One of the most important causes of academic misconduct is the contextual factor of an environment of peer disapproval of cheating, that is, peer pressure. Psychologists note that all people tend to follow the norms of their peer group, which would include norms about academic dishonesty. Thus, students who believe that their peers disapprove of cheating are less likely to cheat. Indeed, multiple studies show that the most decisive factor in a student's decision to cheat is his perception of his peers' relationship with academic dishonesty. For instance, on average 69% of students cheat at colleges with low community disapproval of academic misconduct, whereas only about 23% of students cheat at colleges with strong community disapproval of academic misconduct. Peer pressure works both ways, as a study found that there is a 41% increase in the probability of a student cheating if he or she has seen someone else cheat. However, even if most students strongly disapprove of cheating, there has to be a community in order for those norms to be enforced via peer pressure. For instance, larger schools, which usually have much higher cheating rates than small schools, tend to have a weaker community, being more split up into different peer groups that exert little social pressure on each other. Another measure of a college community, how many students live on campus, further shows a significant relation with a school's cheating rate.Relatedly, many professors argue that smaller classes reduce cheating behavior.

Ethical causes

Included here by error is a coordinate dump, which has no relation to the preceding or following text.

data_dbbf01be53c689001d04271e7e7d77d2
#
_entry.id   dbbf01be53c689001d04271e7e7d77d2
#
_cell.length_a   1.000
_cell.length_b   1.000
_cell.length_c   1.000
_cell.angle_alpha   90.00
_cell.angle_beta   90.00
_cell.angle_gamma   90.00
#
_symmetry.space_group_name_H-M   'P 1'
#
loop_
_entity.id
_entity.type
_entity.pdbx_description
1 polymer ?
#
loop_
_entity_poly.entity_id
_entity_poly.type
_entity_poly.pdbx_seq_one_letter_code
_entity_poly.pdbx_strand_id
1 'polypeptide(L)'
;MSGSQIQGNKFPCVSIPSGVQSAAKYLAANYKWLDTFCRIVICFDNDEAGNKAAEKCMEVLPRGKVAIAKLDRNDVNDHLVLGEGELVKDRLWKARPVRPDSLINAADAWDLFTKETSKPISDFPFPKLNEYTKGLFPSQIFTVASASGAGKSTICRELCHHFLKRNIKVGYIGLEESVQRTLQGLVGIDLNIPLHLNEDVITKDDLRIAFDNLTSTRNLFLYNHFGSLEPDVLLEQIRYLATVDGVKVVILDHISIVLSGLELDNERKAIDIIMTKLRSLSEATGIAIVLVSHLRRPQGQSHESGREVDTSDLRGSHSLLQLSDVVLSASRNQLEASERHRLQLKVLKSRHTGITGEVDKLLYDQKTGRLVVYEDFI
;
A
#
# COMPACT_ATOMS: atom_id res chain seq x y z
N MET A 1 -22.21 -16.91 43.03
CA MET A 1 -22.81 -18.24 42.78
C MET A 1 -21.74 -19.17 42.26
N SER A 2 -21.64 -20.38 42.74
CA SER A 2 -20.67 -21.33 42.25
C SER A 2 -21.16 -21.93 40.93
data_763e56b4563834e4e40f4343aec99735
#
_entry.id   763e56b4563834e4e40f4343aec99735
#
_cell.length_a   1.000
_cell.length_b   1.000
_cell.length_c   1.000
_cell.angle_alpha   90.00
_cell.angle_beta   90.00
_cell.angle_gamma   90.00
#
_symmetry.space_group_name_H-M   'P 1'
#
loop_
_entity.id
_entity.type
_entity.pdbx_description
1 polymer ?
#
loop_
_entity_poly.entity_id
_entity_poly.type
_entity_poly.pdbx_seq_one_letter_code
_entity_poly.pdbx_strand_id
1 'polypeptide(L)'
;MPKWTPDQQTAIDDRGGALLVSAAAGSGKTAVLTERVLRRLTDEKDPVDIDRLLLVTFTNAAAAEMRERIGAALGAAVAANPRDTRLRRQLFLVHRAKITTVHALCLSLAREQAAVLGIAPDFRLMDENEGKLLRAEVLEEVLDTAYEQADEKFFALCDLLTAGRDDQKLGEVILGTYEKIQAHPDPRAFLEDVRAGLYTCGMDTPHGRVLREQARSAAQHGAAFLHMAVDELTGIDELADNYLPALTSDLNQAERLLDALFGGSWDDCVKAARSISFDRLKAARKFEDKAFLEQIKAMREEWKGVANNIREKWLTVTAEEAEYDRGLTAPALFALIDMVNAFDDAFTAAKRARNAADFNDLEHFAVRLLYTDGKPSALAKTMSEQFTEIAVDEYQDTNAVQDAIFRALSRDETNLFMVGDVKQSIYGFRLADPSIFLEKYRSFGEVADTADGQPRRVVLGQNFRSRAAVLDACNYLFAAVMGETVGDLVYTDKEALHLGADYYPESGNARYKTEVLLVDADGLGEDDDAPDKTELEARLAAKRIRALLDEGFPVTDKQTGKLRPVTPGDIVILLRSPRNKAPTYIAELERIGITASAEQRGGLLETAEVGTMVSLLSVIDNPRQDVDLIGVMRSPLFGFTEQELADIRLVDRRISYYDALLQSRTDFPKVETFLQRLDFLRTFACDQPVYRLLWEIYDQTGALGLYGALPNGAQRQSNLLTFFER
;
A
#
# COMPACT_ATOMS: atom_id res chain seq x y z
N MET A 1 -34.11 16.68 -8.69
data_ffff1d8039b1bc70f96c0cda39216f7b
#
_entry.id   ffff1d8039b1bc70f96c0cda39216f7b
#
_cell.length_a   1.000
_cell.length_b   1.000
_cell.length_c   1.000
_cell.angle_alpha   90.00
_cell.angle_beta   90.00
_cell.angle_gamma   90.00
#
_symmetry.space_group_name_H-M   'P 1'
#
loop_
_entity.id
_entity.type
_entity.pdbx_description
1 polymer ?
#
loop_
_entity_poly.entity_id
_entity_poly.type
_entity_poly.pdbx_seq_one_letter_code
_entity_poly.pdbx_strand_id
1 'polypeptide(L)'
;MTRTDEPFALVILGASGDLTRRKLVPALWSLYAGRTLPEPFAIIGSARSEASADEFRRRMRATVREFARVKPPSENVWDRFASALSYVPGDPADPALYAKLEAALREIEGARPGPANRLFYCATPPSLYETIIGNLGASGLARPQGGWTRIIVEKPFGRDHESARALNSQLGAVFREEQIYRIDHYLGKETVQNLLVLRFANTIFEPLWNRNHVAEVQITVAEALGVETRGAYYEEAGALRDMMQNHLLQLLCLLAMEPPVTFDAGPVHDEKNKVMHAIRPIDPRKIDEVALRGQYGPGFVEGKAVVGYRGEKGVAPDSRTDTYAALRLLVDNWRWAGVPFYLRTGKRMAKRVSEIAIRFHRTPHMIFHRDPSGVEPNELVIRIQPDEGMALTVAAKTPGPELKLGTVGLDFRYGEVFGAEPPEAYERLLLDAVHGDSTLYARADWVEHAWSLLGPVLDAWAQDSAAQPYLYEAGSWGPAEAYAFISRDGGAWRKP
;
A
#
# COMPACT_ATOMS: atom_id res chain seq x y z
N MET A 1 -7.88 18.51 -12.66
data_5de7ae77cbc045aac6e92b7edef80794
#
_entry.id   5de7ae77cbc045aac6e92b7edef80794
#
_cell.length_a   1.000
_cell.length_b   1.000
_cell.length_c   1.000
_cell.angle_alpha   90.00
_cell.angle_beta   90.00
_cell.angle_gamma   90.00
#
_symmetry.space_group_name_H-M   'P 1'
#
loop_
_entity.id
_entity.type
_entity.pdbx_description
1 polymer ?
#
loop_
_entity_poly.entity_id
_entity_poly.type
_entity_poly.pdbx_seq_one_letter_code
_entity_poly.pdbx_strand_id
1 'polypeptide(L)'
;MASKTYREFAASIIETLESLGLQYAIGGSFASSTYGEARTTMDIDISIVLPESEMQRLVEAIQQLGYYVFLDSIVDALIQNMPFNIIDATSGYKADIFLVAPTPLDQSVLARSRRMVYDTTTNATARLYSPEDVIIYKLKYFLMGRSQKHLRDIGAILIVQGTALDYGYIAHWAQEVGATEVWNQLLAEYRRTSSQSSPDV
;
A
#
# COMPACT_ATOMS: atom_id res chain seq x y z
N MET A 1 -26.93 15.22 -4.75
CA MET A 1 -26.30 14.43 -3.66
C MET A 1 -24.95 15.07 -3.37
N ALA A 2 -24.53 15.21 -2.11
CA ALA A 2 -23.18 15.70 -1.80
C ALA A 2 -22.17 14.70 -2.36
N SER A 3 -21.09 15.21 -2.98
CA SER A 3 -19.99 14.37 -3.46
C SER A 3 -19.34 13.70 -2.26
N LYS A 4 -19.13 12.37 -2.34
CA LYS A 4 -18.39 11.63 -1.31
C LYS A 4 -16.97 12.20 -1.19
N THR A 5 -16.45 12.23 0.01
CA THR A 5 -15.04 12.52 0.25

No matter what the demographic or contextual influences are on a student who decides to engage in cheating behavior, before they can cheat they must overcome their own conscience. This depends both on how strongly someone disapproves of academic dishonesty and what types of justifications the student uses to escape a sense of guilt. For instance, students who personally do not have a moral problem with academic misconduct can cheat guilt-free. However, while many students have been taught and have internalized that academic dishonesty is wrong, it has been shown that on average a third of students who strongly disapprove of cheating have in fact cheated. People who cheat despite personal disapproval of cheating engage in something called "neutralization", in which a student rationalizes the cheating as being acceptable due to certain mitigating circumstances. According to psychologists of deviant behavior, people who engage in neutralization support the societal norm in question, but "conjure up" reasons why they are allowed to violate that norm in a particular case. Neutralization is not a simple case of ex post facto rationalization, but is rather a more comprehensive affair, occurring before, during, and after the act of cheating. Researchers have found four major types of neutralization of academic dishonesty, which they categorize by type of justification. Denial of responsibility - that is, the accusation that others are to blame or that something forced the student to cheat - is the most common form of neutralization among college students who cheated, with 61% of cheaters using this form of justification. Condemnation of condemner - that is, that the professors are hypocrites or brought it on themselves - is the second most common form of college student neutralization at 28%. The third most popular form of neutralization among college students is the appeal to higher loyalties, where the student thinks their responsibility to some other entity, usually their peers, is more important than doing what they know to be morally right. About 6.8% of cheaters in higher education use this form of neutralization. Denial of injury - thinking that nobody is worse off for the cheating - is the fourth most popular kind of neutralization at 4.2% of cheaters.